Turkey and Azerbaijan will formally begin construction today (17 March) of a new gas pipeline, which will pump gas from the vast Azerbaijani Shah Deniz 2 field to Turkish and EU consumers.
Turkish President Recep Tayyip Erdo?an and Azerbaijani counterpart Ilham Aliyev will attend the ceremony marking the start of work on the $10 billion pipeline in Turkey’s Kars region, part of a drive aimed at reducing dependence on Russian gas.
The 1,850 kilometre Trans-Anatolian Natural Gas Pipeline (TANAP) pipeline, which is due to be completed in 2018, will link the existing South Caucasus Pipeline (SCP) which connects Turkey to the Azerbaijani gas fields in the Caspian Sea, through Georgia.
TANAP is part of the Southern Gas Corridor, a long-awaited plan to bring gas to Europe from Azerbaijan, and from sources other than Russia (see background).
The backers of the project expect that the TANAP will then link up with the planned Trans-Adriatic Pipeline (TAP) that will bring the gas from western Turkey to Greece, Albania and across the Adriatic, to Italy.
Azerbaijani media have estimated the pipeline’s cost at $10-11 billion, well above initial estimates when the project was first conceived.
According to the partnership agreement signed last week, Azerbaijan’s state energy firm SOCAR and Turkey’s Botas will hold 58% and 30% stakes respectively, while British energy giant BP has a 12 percent share.
“There will be no political obstacle before this project,” Turkish Energy Minister Taner Y?ld?z said at last week’s partnership ceremony. “I hope that we will consume the natural gas from Shah Deniz 2 both in Turkey and Europe by the end of 2018.”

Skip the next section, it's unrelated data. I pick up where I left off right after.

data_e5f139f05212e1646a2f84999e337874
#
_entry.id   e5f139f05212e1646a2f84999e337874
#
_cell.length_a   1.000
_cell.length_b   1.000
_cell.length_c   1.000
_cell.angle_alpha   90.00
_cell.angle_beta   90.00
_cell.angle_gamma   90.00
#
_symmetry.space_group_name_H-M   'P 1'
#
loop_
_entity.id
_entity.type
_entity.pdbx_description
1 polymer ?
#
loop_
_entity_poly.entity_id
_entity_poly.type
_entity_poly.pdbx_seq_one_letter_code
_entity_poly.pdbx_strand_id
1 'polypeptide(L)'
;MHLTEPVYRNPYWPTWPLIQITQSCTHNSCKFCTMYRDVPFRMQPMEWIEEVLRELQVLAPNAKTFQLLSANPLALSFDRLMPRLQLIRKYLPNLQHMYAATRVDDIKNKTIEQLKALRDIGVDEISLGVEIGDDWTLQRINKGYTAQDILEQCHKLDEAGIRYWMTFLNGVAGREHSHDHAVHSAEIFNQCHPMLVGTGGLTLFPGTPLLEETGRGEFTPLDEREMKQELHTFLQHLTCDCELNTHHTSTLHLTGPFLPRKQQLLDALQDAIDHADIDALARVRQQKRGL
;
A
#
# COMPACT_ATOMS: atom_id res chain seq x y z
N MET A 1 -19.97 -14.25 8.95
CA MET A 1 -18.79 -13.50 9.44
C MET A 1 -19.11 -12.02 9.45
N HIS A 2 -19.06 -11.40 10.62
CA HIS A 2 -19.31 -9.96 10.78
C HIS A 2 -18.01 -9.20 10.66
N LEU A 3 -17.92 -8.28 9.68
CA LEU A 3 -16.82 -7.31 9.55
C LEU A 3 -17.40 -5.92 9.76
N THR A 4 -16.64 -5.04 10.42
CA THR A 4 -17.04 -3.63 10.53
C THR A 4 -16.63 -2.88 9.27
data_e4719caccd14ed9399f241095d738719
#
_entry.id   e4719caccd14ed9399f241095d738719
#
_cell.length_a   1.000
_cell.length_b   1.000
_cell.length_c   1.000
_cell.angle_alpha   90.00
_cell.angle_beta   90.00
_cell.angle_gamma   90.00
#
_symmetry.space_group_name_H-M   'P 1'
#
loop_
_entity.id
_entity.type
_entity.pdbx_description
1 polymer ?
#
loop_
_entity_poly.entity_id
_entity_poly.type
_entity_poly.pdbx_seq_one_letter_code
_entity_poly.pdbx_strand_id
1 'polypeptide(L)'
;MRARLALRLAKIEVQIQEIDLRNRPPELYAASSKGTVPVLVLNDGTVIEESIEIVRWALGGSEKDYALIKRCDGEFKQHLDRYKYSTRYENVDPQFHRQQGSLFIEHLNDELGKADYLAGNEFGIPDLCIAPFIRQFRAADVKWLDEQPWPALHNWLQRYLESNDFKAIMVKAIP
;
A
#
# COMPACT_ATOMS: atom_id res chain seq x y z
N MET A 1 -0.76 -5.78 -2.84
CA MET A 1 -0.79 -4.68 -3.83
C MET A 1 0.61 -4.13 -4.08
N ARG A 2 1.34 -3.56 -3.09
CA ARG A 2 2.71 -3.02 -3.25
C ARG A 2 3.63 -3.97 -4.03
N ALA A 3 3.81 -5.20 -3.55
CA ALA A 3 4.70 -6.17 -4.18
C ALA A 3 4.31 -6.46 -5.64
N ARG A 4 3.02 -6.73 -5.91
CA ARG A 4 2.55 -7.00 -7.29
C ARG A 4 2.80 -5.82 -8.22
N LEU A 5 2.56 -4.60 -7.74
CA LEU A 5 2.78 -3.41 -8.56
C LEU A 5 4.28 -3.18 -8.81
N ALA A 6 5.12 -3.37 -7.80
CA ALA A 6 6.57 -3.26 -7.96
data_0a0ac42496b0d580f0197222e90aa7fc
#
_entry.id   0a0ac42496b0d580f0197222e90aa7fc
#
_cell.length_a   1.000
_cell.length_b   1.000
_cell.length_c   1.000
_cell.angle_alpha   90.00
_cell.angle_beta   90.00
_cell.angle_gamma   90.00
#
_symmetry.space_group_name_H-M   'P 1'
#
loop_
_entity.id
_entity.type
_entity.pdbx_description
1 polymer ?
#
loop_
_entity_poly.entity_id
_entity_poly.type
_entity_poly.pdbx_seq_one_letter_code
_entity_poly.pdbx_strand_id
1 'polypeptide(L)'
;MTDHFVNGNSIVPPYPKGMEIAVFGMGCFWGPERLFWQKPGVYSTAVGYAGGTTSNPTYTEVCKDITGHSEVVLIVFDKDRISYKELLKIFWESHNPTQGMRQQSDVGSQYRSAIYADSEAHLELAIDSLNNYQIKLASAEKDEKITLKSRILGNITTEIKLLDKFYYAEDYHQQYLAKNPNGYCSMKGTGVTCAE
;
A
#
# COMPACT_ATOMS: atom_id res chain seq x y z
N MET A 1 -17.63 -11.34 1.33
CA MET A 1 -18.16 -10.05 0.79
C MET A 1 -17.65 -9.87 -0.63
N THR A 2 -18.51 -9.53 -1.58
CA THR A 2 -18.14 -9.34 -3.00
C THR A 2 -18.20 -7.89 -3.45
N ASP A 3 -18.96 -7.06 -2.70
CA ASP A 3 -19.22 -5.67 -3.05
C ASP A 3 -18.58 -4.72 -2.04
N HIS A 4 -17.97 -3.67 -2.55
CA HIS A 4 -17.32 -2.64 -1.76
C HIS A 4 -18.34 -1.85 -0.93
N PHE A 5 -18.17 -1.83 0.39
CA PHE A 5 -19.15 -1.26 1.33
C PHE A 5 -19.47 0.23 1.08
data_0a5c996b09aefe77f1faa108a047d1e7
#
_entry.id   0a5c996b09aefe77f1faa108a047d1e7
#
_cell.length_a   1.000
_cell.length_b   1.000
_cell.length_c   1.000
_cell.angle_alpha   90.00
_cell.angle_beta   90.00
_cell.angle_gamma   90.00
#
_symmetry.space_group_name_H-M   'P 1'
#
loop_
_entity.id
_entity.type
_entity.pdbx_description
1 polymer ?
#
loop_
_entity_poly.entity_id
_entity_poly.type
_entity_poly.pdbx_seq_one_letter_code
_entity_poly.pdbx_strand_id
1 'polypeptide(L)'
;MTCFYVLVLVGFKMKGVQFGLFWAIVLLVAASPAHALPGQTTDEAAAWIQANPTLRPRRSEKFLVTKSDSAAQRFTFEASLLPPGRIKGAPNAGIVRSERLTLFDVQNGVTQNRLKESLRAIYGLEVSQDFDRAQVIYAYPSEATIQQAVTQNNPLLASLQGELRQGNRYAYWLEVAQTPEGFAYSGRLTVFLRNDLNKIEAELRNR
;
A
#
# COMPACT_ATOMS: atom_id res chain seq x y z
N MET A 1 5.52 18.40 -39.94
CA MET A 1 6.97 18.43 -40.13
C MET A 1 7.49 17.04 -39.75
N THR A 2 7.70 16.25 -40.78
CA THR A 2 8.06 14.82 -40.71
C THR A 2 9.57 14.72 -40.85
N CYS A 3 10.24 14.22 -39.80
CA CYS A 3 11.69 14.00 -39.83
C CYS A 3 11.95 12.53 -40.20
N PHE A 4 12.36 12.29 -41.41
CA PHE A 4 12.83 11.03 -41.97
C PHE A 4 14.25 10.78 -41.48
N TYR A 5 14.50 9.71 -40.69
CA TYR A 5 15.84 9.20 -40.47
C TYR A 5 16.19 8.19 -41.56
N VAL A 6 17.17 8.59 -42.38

The pipeline should help Turkey and the European Union reduce dependence on imports of gas from Russia by exploiting the Shah Deniz 2 field, which, according to BP, will produce 16 billion cubic metres of gas per year.
However Turkey, whose relations with Moscow have warmed considerably in recent years, is also talking with Russia on a new Turkish Stream pipeline that will pump Russian gas under the Black Sea to its own territory, as well as to Europe.
The Turkish Stream pipeline is aimed at replacing Russia’s South Stream project for pumping gas to Europe avoiding Ukraine, which President Vladimir Putin dramatically cancelled last year, citing a lack of cooperation from the EU.
Russia has expressed doubts about the TANAP project with its envoy to the European Union Vladimir Chiz?ov, saying it was “extremely challenging from a technical point of view” and “exorbitantly expensive”.
However, Yildiz said that TANAP was not a rival to Turkish Stream, whose final terms are still being negotiated with Russia.